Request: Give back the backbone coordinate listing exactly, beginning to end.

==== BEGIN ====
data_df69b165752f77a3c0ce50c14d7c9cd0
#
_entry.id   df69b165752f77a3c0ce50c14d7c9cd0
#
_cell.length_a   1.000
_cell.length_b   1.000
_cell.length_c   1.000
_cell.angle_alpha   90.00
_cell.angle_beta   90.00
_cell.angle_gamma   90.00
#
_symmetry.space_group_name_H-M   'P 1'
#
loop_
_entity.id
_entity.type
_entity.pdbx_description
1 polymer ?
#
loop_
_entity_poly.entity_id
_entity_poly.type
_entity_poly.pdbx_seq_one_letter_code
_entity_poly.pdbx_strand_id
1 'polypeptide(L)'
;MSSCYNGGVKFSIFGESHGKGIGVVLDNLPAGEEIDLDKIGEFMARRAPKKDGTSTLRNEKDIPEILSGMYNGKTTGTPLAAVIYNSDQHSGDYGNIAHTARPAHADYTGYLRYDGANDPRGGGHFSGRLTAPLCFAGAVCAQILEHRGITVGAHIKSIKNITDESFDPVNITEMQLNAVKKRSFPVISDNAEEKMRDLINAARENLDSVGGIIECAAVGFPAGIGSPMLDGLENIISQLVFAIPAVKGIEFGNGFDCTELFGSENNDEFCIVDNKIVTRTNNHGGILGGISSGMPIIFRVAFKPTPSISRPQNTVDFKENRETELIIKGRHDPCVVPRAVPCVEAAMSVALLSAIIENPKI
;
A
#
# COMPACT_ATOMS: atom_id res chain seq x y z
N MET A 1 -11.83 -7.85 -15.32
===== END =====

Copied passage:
data_df69b165752f77a3c0ce50c14d7c9cd0
#
_entry.id   df69b165752f77a3c0ce50c14d7c9cd0
#
_cell.length_a   1.000
_cell.length_b   1.000
_cell.length_c   1.000
_cell.angle_alpha   90.00
_cell.angle_beta   90.00
_cell.angle_gamma   90.00
#
_symmetry.space_group_name_H-M   'P 1'
#
loop_
_entity.id
_entity.type
_entity.pdbx_description
1 polymer ?
#
loop_
_entity_poly.entity_id
_entity_poly.type
_entity_poly.pdbx_seq_one_letter_code
_entity_poly.pdbx_strand_id
1 'polypeptide(L)'
;MSSCYNGGVKFSIFGESHGKGIGVVLDNLPAGEEIDLDKIGEFMARRAPKKDGTSTLRNEKDIPEILSGMYNGKTTGTPLAAVIYNSDQHSGDYGNIAHTARPAHADYTGYLRYDGANDPRGGGHFSGRLTAPLCFAGAVCAQILEHRGITVGAHIKSIKNITDESFDPVNITEMQLNAVKKRSFPVISDNAEEKMRDLINAARENLDSVGGIIECAAVGFPAGIGSPMLDGLENIISQLVFAIPAVKGIEFGNGFDCTELFGSENNDEFCIVDNKIVTRTNNHGGILGGISSGMPIIFRVAFKPTPSISRPQNTVDFKENRETELIIKGRHDPCVVPRAVPCVEAAMSVALLSAIIENPKI
;
A
#
# COMPACT_ATOMS: atom_id res chain seq x y z
N MET A 1 -11.83 -7.85 -15.32